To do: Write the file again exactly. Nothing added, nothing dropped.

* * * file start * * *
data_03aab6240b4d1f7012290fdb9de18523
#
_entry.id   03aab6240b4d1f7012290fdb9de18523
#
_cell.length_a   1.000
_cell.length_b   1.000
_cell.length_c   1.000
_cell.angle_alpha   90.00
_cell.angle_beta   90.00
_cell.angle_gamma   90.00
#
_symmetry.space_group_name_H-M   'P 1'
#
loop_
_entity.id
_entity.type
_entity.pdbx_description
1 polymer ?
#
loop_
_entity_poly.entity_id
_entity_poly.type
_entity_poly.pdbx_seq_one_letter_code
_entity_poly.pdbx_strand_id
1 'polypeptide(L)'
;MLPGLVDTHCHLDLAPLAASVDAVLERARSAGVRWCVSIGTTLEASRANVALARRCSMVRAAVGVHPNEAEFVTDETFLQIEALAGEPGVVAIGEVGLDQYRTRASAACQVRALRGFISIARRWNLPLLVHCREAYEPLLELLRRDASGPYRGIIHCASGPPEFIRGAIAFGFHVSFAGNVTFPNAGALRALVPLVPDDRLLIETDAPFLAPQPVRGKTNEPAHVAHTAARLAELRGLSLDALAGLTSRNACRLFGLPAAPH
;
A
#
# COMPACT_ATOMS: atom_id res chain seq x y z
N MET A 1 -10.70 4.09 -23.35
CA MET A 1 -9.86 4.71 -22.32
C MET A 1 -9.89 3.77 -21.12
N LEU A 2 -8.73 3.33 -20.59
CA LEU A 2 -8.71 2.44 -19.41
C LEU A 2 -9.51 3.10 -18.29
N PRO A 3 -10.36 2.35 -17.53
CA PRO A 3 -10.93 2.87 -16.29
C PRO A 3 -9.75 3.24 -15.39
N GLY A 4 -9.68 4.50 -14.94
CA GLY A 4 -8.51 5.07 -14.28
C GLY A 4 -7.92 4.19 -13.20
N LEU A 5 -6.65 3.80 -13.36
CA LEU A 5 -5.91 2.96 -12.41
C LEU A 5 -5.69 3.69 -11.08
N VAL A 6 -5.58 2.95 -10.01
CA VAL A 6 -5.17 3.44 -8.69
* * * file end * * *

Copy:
data_03aab6240b4d1f7012290fdb9de18523
#
_entry.id   03aab6240b4d1f7012290fdb9de18523
#
_cell.length_a   1.000
_cell.length_b   1.000
_cell.length_c   1.000
_cell.angle_alpha   90.00
_cell.angle_beta   90.00
_cell.angle_gamma   90.00
#
_symmetry.space_group_name_H-M   'P 1'
#
loop_
_entity.id
_entity.type
_entity.pdbx_description
1 polymer ?
#
loop_
_entity_poly.entity_id
_entity_poly.type
_entity_poly.pdbx_seq_one_letter_code
_entity_poly.pdbx_strand_id
1 'polypeptide(L)'
;MLPGLVDTHCHLDLAPLAASVDAVLERARSAGVRWCVSIGTTLEASRANVALARRCSMVRAAVGVHPNEAEFVTDETFLQIEALAGEPGVVAIGEVGLDQYRTRASAACQVRALRGFISIARRWNLPLLVHCREAYEPLLELLRRDASGPYRGIIHCASGPPEFIRGAIAFGFHVSFAGNVTFPNAGALRALVPLVPDDRLLIETDAPFLAPQPVRGKTNEPAHVAHTAARLAELRGLSLDALAGLTSRNACRLFGLPAAPH
;
A
#
# COMPACT_ATOMS: atom_id res chain seq x y z
N MET A 1 -10.70 4.09 -23.35
CA MET A 1 -9.86 4.71 -22.32
C MET A 1 -9.89 3.77 -21.12
N LEU A 2 -8.73 3.33 -20.59
CA LEU A 2 -8.71 2.44 -19.41
C LEU A 2 -9.51 3.10 -18.29
N PRO A 3 -10.36 2.35 -17.53
CA PRO A 3 -10.93 2.87 -16.29
C PRO A 3 -9.75 3.24 -15.39
N GLY A 4 -9.68 4.50 -14.94
CA GLY A 4 -8.51 5.07 -14.28
C GLY A 4 -7.92 4.19 -13.20
N LEU A 5 -6.65 3.80 -13.36
CA LEU A 5 -5.91 2.96 -12.41
C LEU A 5 -5.69 3.69 -11.08
N VAL A 6 -5.58 2.95 -10.01
CA VAL A 6 -5.17 3.44 -8.69